The fortunes of a North East cable maker in the midst of a Company Voluntary Arrangement (CVA) look set to turn around as new opportunities present themselves for the company to grow sales and customers,
In 2011, AEI cables, which employs around 190 people at its factory in Birtley, could have faced administration if the agreement had not been put in place. In August last year, then, it had to ask creditors to accept a slowdown in the rate it pays off its debts.
Financial statements released on Friday for the year ended March 31, 2013, show turnover dropped from £28.8m to £23.9m. However, the firm had a strong order book – £10.7m compared to £6.7m the year before – and was simply unable to execute orders on a timely basis due to working capital restraints.
A loss after taxation and exceptional items of around £2.4m was also recorded, compared to £377,000 in 2012, but a director’s report attributed this to the fact that the firm’s overheads were largely fixed at a level to support sales of £30m or higher, with the customer base wishing current levels of expertise to be maintained. Now, the future looks brighter, with turnover forecasted to rise to £30.7m in 2013/14.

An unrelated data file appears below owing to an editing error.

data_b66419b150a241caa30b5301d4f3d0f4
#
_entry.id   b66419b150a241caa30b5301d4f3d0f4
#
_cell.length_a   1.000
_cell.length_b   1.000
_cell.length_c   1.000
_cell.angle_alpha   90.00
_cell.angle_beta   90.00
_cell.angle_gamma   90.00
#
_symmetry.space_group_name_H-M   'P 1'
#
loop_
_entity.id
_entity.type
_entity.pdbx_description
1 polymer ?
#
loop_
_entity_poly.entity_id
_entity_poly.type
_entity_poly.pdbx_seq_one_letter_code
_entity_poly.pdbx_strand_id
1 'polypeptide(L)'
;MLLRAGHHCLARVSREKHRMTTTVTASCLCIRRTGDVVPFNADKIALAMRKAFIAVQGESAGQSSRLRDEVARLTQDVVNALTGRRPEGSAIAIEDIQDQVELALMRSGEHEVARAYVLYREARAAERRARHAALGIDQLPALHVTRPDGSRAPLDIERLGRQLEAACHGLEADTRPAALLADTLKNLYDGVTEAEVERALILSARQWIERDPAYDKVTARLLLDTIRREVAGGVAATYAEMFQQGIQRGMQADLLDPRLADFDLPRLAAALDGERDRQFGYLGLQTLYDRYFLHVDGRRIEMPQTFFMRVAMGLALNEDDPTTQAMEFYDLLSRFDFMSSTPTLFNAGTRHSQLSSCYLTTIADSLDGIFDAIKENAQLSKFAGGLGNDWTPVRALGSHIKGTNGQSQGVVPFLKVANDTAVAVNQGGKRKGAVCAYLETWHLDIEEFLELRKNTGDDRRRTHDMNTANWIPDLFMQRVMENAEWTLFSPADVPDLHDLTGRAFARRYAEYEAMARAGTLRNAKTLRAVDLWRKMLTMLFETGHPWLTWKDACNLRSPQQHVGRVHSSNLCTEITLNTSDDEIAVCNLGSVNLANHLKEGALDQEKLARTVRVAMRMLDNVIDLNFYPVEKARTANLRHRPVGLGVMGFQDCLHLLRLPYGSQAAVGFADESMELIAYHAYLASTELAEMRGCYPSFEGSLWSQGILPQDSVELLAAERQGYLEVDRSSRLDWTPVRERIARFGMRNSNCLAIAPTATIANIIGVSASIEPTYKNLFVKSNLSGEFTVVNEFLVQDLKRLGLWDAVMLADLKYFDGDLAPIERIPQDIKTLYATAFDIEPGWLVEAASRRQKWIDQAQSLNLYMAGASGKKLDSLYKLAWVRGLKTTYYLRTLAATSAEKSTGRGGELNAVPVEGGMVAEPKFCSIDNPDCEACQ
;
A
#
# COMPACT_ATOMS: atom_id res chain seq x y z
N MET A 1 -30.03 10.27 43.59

Chairman Sanjay Aggarwal said: “2012/13 has been a challenging year for the business, but one in which good progress has been made in a number of areas. The market for industrial cables has seen a substantial amount of change and consolidation and we firmly believe that these changes present some very good opportunities for AEI Cables to grow our sales and increase our customer base.
“We fully intend on taking these opportunities by delivering a world-class product at competitive prices from our manufacturing facility in the North East of England.”
The company, he added, had restructured while maintaining its sole focus on serving industrial markets. Payments for the CVA had been maintained throughout the year and some customers had shown support through improved payments terms and helping secure material purchases for the company.
“In response to the working capital restraint, the company successfully negotiated additional bank funding in the period,” the report said.
“This will enable the company to achieve critical sales momentum and execute the orders at a rate which leads to an ongoing profitable and therefore viable business. The directors have therefore prepared forecasts showing significant growth leading to profitability.”